Turkey days

November 24th, 2006

Most people don’t think of turkeys as pets. Arlene Hart didn’t either, but the day I visisted her in 1992, it was hard to ignore the turkey roosting on the front window sill of Arlene’s home flush against the foothills of the Davis Mountains in far West Texas. The turkey had appeared one day, Hart explained, and staked her claim. Of course, Arlene was no stranger to the wildlife of West Texas.

Her husband, Berry, (pictured) once roped an 18-point buck. The local taxidermist gave him a free mount for bringing in the biggest rack of the year. “He had a scar where a deer he’d roped threw its head and punctured his arm clear through with a horn while he was trying to take the rope off,” Arlene said.

Berry had gotten a horse named Berlin as part of his severance package when he left his job as strawboss at the X Ranch. Berlin became one of the most famous cutting horses of the 1930s and ’40s.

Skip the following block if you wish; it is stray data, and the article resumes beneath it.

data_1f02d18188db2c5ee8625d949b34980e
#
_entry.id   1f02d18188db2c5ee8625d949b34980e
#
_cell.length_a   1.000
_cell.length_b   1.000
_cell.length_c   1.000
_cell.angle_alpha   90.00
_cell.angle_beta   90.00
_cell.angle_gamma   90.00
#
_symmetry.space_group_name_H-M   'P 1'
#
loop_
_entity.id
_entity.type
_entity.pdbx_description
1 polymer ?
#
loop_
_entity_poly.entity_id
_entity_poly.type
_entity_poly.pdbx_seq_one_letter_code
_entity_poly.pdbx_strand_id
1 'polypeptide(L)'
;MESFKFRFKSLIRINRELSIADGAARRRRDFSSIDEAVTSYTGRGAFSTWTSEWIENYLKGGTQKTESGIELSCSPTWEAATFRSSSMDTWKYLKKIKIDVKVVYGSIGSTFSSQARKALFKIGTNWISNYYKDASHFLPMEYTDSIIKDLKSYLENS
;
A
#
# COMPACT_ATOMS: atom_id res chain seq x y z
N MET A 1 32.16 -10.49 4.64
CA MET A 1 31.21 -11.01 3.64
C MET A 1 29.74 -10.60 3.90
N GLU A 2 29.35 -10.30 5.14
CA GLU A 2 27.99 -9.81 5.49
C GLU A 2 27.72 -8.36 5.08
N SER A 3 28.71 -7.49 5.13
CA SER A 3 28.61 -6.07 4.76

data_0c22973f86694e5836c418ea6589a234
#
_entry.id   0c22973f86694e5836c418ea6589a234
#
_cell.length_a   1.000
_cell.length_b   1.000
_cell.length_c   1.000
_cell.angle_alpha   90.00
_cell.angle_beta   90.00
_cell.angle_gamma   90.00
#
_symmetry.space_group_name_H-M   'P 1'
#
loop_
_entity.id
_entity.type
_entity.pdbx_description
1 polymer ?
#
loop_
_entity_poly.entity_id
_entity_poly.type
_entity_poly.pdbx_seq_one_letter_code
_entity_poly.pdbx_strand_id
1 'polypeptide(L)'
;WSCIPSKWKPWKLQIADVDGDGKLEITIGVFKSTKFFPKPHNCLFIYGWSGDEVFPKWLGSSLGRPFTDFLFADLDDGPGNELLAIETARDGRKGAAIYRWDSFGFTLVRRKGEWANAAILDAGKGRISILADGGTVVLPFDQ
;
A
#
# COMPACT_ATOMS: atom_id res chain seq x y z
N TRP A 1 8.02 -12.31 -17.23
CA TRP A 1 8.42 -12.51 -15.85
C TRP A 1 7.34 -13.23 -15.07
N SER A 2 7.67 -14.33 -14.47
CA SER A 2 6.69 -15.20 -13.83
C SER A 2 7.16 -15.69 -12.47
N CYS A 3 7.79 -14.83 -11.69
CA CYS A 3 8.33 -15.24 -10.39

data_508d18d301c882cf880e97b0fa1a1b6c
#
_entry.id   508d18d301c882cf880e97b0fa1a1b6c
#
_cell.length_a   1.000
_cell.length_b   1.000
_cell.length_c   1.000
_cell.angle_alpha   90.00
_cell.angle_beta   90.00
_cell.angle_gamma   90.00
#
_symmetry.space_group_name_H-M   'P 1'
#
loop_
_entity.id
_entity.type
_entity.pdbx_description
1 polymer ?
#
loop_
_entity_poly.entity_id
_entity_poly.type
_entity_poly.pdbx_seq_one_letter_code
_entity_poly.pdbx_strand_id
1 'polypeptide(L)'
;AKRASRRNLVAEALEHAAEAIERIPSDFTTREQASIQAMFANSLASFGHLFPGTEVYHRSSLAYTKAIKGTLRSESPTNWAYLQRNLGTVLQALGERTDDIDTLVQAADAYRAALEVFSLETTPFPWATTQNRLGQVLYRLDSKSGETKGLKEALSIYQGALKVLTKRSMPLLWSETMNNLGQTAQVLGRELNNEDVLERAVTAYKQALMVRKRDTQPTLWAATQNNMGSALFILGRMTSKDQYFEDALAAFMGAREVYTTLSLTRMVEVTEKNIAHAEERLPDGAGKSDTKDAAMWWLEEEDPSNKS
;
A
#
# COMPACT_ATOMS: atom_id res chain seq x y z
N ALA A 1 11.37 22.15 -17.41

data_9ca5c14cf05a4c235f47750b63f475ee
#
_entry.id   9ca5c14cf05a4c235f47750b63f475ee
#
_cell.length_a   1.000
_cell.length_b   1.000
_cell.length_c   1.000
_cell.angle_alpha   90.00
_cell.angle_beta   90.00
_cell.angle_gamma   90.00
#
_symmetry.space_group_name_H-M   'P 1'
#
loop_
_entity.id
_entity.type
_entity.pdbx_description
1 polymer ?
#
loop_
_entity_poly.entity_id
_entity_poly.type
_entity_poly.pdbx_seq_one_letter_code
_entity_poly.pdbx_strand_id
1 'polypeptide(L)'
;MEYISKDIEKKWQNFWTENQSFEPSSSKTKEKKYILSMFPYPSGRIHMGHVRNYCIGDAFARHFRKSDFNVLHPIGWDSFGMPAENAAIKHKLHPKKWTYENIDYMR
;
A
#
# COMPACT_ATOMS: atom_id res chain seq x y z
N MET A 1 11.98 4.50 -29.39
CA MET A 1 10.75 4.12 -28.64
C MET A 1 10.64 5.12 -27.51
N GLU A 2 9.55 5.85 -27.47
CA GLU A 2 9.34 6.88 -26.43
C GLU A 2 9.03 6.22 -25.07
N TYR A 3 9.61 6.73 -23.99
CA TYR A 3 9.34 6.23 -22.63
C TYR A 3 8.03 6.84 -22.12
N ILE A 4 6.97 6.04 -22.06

“Everybody raved about that horse everywhere they saw him,” Arlene recalled. “He was just too powerful for me to ride. If he got after a cow and turned back, I was liable to go off.

“One time Berry was riding Berlin and we jumped a bobcat. He made me get off my horse and get on Berlin because he didn’t want to take the chance of damaging his cutting horse when he roped the bobcat. Things like that were a challenge to him.”

While he was highly regarded as a cattleman, Hart also liked the challenge of buying a horse, making something of it, and then selling it for a profit. So it was probably inevitable that he would sell Berlin to Fern Sawyer, who went on to be one of the founding members of the National Cutting Horse Association.

“Berry was always ready to trade one off. I always said that he’d trade the kids and me for a good horse,” Arlene said. “He had no idea Fern would buy him when he said $1,000. That was a fortune then. But he’d said what he would take for Berlin  and he didn’t back down. It was the only time I ever saw him cry over selling a horse.

“When Berry loaded him into her trailer, Berlin would have a fit when he stepped away. So he’d step up on the trailer and Berlin would calm down. She finally left with him having a fit, and it just tore Berry up.”







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